Marion C. Bascom

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Marion C. Bascom
Born ( 1925-03-14)March 14, 1925
Pensacola, Florida, U.S.
Died May 17, 2012( 2012-05-17) (aged 87)
Baltimore, Maryland, U.S.
Alma mater Howard University

Marion C. Bascom (March 14, 1925 – May 17, 2012) was an American civil rights leader and Reverend at Douglas Memorial Community Church in Baltimore, Maryland, for 45 years.[1]

Bascom oversaw numerous civic initiatives in the Baltimore community.

Early life and career[edit]

Bascom was born in Pensacola, Florida,[2] to Mary Anderson and Bruce Bascom. He helped rear four siblings, one being Bernadette Bascom who became an R&B singer.

Bascom attended grade school in Pensacola at the Spencer Bibbs school. This was followed by B.J. Washington High School, Florida Memorial and Howard University in Baltimore. He also attended Wesley Seminary and Garret Biblical Institute and became a Reverend. He started his ministry in St Augustine, Florida, where he developed feelings about the problems among the black people at his church and elsewhere. He was asked to come to Baltimore in 1949 to join the Douglas Memorial Community Church, which is the oldest in Bolton Hill. This church was an independent, after splitting from Bethel A.M.E. in 1925.[3][4][5][6][7]

In addition to his religious leadership, Bascom served on the Board of Directors of the Reginald L. Lewis Museum, and was a leader in the founding of "Associated Black Charities". Bascom served as Baltimore's first black fire commissioner, and organized a Meals on Wheels program for the community near his church. He developed a 49-unit apartment complex, Douglas Village, for disadvantaged members of the community, and established a summer camp for underprivileged children.

Civil rights leadership[edit]

Bascom marched with the Martin Luther King Jr. in Alabama, and led marches in Annapolis, Maryland. He also participated in protests at Baltimore's then all-white Northwood Theatre.[2] Bascom led in the desegregation of many of the areas parks and restaurants, and on July 4, 1963, was one of 283 people arrested during a nonviolent protest at the segregated Gwynn Oak Amusement Park. The park integrated the following month.[2]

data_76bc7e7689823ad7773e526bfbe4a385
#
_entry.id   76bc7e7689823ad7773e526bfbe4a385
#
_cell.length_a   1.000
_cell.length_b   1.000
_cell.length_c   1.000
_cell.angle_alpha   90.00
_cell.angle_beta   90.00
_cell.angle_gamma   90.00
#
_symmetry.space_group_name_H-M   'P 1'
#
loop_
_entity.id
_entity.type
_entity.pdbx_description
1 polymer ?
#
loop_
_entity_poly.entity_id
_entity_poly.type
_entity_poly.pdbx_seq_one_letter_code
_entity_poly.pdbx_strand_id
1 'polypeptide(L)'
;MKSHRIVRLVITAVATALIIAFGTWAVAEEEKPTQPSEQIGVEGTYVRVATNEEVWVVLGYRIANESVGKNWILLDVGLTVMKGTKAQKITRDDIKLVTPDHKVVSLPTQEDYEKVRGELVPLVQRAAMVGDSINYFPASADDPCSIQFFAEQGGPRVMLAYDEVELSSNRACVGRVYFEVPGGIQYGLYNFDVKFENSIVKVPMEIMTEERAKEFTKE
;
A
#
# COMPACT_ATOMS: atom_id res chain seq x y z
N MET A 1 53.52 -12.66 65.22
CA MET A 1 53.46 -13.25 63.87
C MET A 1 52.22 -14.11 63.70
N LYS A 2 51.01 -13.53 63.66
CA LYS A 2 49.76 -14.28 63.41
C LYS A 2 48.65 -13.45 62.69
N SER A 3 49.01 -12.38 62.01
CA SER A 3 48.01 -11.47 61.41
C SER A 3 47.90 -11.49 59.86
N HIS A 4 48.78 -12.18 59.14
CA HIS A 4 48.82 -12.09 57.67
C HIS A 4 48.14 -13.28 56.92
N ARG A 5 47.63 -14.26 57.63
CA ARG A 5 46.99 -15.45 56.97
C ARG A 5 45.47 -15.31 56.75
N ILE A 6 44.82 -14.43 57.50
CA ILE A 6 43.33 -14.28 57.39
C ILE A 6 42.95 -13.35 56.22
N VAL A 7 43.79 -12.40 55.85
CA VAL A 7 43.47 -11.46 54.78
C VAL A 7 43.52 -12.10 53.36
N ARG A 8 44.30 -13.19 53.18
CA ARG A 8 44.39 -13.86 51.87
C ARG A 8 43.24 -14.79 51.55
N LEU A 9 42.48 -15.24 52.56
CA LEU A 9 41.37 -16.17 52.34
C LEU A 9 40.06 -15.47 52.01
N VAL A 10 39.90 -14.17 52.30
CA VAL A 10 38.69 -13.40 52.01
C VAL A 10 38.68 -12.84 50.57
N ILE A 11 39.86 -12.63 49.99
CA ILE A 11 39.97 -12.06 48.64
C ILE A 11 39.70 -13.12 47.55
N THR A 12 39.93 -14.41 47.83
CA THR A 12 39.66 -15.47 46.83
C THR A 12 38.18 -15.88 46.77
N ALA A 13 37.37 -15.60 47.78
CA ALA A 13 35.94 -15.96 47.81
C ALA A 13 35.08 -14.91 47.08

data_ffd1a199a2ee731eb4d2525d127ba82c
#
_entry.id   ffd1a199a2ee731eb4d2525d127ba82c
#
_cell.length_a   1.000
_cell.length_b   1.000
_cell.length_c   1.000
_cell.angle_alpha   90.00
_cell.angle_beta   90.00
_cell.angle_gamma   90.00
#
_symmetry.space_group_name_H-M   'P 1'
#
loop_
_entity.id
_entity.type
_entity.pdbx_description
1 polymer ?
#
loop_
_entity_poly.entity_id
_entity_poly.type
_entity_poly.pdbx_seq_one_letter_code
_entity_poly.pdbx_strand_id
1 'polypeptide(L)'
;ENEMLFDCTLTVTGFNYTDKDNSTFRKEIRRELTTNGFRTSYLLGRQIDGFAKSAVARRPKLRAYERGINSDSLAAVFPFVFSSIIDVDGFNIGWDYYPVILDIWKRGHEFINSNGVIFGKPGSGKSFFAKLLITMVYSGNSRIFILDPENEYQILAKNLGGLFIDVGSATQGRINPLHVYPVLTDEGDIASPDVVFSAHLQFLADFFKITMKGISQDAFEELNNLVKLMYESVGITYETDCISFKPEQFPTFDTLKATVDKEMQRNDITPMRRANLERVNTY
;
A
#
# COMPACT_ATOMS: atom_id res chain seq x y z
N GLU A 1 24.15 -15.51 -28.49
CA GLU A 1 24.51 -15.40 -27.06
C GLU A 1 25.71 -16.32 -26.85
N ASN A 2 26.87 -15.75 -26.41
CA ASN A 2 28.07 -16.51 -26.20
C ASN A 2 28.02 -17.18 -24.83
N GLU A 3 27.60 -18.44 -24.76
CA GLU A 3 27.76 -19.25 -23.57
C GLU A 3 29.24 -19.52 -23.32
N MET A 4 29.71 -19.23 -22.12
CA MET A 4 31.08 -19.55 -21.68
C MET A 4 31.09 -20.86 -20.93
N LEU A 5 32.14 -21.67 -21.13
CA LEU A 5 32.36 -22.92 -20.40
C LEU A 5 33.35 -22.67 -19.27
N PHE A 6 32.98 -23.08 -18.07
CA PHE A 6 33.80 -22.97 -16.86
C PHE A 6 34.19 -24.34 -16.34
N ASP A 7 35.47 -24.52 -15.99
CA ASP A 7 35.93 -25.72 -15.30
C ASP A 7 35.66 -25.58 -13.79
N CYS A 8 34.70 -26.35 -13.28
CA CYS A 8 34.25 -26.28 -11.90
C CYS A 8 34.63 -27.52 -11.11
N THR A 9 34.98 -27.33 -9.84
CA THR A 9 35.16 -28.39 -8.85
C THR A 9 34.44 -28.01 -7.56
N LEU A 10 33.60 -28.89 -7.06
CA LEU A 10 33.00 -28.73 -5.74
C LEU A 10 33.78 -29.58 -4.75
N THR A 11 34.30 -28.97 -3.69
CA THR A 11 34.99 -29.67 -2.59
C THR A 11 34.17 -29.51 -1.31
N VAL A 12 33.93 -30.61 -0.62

Death and legacy[edit]

Bascom died of a heart attack at the University of Maryland Medical Center. He was 87.[2]

Baltimore mayor Stephanie Rawlings-Blake stated that Bascom was: "One of Baltimore's great civil rights leaders... who helped shape the religious and political infrastructure we all benefit from today... His faith inspired a commitment to the fight for equality and human rights for all Americans... He spoke for justice and advocated for the disenfranchised."[2]

Former Baltimore mayor Kurt Schmoke stated: "A giant has fallen. He affected thousands of lives in our community and was a positive life force."[2]

A firehouse in Baltimore was named in Bascom's honor.[2]


  1. ^ What ever happened to...? Rev. Marion C. Bascom The Baltimore Sun, January 06, 2007, Frederick N. Rasmussen
  2. ^ a b c d e f g Kelly, Jacques (May 18, 2012). "Rev. Marion Bascom, civil Rights Activist and Pastor, Dies". Baltimore Sun. 
  3. ^ Marion Bascom, Reverend, Interview by Richard Richardson, June 18.1976, Douglas Memorial Church, Baltimore, MD., Transcribed by, Jean Herbert,
  4. ^ Baltimore National Heritage Area, Pennsylvania Avenue Heritage Trail,
  5. ^ Research the Civil Rights Movement in Baltimore, Keep on Movin’ Toward Freedom: The “Free” State’s Struggle with Equality, A Research Project funded by the Anne F. Casey Foundation, Baltimore, MD. 2006-2007 "Archived copy". Archived from the original on 2010-04-03. Retrieved 2010-12-02.  11/15/2010
  6. ^ Maryland Historical Society, Oral History Office, OH8128, cassette tape #405, No, 5240-5241, and Biography.
  7. ^ Baltimore Sun July 13, 1963 Historic Sun article (Integrating Gwynn Oak)